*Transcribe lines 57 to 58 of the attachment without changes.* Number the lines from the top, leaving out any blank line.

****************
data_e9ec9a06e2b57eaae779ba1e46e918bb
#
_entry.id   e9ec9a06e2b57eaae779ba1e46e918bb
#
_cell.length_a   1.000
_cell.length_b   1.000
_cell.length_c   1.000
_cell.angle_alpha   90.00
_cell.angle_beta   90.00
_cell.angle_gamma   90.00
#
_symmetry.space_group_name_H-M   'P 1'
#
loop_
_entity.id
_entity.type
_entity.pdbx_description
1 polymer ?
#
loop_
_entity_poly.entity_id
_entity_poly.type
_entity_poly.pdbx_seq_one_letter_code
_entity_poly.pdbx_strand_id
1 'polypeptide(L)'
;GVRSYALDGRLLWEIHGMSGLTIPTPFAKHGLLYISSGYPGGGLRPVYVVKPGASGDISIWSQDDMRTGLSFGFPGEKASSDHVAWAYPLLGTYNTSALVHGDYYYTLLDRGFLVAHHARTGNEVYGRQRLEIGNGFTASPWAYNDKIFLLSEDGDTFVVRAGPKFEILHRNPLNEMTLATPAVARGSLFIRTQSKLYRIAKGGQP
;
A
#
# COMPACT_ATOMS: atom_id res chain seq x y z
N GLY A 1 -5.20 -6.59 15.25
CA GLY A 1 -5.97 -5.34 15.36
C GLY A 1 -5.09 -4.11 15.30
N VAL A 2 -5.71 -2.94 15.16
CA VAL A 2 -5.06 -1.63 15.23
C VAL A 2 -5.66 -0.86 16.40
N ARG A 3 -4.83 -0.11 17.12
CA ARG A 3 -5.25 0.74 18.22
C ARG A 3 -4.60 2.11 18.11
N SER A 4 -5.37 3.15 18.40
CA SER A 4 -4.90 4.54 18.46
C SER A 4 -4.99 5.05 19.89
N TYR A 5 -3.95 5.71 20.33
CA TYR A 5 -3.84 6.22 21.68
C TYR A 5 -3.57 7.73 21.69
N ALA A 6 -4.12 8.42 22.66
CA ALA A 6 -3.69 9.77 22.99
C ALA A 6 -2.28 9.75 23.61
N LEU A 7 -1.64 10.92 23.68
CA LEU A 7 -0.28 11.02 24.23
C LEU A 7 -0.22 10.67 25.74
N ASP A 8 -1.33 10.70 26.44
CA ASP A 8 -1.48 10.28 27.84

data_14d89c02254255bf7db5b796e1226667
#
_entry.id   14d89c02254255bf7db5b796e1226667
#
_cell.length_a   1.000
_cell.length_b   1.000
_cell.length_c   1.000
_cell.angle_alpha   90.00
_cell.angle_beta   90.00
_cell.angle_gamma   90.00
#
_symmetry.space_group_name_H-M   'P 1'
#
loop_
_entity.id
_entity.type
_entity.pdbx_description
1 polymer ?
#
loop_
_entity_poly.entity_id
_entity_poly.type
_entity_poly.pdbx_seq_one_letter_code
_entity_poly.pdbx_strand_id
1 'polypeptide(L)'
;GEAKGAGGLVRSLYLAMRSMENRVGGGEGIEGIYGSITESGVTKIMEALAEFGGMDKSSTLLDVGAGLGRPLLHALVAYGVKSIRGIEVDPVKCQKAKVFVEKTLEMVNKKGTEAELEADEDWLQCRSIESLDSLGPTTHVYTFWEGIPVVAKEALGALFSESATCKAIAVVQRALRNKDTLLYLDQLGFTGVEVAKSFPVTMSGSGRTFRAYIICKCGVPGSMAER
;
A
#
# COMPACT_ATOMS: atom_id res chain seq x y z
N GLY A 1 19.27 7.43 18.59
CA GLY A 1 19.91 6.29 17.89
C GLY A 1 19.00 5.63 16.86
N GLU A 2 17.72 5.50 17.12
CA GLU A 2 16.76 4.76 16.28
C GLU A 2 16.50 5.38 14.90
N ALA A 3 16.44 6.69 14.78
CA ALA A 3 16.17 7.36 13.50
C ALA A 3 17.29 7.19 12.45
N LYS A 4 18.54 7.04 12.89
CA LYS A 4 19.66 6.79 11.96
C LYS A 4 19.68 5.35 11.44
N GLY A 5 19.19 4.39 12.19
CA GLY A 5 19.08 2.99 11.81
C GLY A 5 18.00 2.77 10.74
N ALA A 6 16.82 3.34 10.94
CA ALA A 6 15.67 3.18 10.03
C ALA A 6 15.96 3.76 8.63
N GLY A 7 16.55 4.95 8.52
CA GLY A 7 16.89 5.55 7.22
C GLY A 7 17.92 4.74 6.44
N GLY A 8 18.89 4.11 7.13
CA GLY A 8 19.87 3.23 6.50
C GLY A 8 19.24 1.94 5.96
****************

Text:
#
_cell.length_a   1.000